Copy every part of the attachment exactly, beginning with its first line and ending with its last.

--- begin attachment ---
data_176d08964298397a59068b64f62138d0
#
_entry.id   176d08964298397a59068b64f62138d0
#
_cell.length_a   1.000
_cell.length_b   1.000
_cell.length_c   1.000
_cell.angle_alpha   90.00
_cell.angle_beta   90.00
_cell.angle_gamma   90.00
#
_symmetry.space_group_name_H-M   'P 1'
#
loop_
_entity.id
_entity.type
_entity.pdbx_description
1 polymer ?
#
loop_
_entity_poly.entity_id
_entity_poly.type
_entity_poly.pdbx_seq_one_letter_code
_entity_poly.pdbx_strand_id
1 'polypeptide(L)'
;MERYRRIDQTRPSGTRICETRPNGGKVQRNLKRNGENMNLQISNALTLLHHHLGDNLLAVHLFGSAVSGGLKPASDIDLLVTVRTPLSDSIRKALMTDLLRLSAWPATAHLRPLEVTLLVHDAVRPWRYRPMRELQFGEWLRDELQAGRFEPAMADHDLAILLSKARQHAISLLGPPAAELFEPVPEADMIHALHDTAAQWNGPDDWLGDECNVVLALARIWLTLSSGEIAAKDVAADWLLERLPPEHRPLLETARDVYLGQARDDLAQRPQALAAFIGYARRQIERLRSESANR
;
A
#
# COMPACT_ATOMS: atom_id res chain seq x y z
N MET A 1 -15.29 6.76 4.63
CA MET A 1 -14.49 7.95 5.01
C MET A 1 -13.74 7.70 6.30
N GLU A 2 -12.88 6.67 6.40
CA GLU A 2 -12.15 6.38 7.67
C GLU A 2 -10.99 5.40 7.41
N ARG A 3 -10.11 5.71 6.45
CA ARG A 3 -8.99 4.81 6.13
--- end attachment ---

data_176d08964298397a59068b64f62138d0
#
_entry.id   176d08964298397a59068b64f62138d0
#
_cell.length_a   1.000
_cell.length_b   1.000
_cell.length_c   1.000
_cell.angle_alpha   90.00
_cell.angle_beta   90.00
_cell.angle_gamma   90.00
#
_symmetry.space_group_name_H-M   'P 1'
#
loop_
_entity.id
_entity.type
_entity.pdbx_description
1 polymer ?
#
loop_
_entity_poly.entity_id
_entity_poly.type
_entity_poly.pdbx_seq_one_letter_code
_entity_poly.pdbx_strand_id
1 'polypeptide(L)'
;MERYRRIDQTRPSGTRICETRPNGGKVQRNLKRNGENMNLQISNALTLLHHHLGDNLLAVHLFGSAVSGGLKPASDIDLLVTVRTPLSDSIRKALMTDLLRLSAWPATAHLRPLEVTLLVHDAVRPWRYRPMRELQFGEWLRDELQAGRFEPAMADHDLAILLSKARQHAISLLGPPAAELFEPVPEADMIHALHDTAAQWNGPDDWLGDECNVVLALARIWLTLSSGEIAAKDVAADWLLERLPPEHRPLLETARDVYLGQARDDLAQRPQALAAFIGYARRQIERLRSESANR
;
A
#
# COMPACT_ATOMS: atom_id res chain seq x y z
N MET A 1 -15.29 6.76 4.63
CA MET A 1 -14.49 7.95 5.01
C MET A 1 -13.74 7.70 6.30
N GLU A 2 -12.88 6.67 6.40
CA GLU A 2 -12.15 6.38 7.67
C GLU A 2 -10.99 5.40 7.41
N ARG A 3 -10.11 5.71 6.45
CA ARG A 3 -8.99 4.81 6.13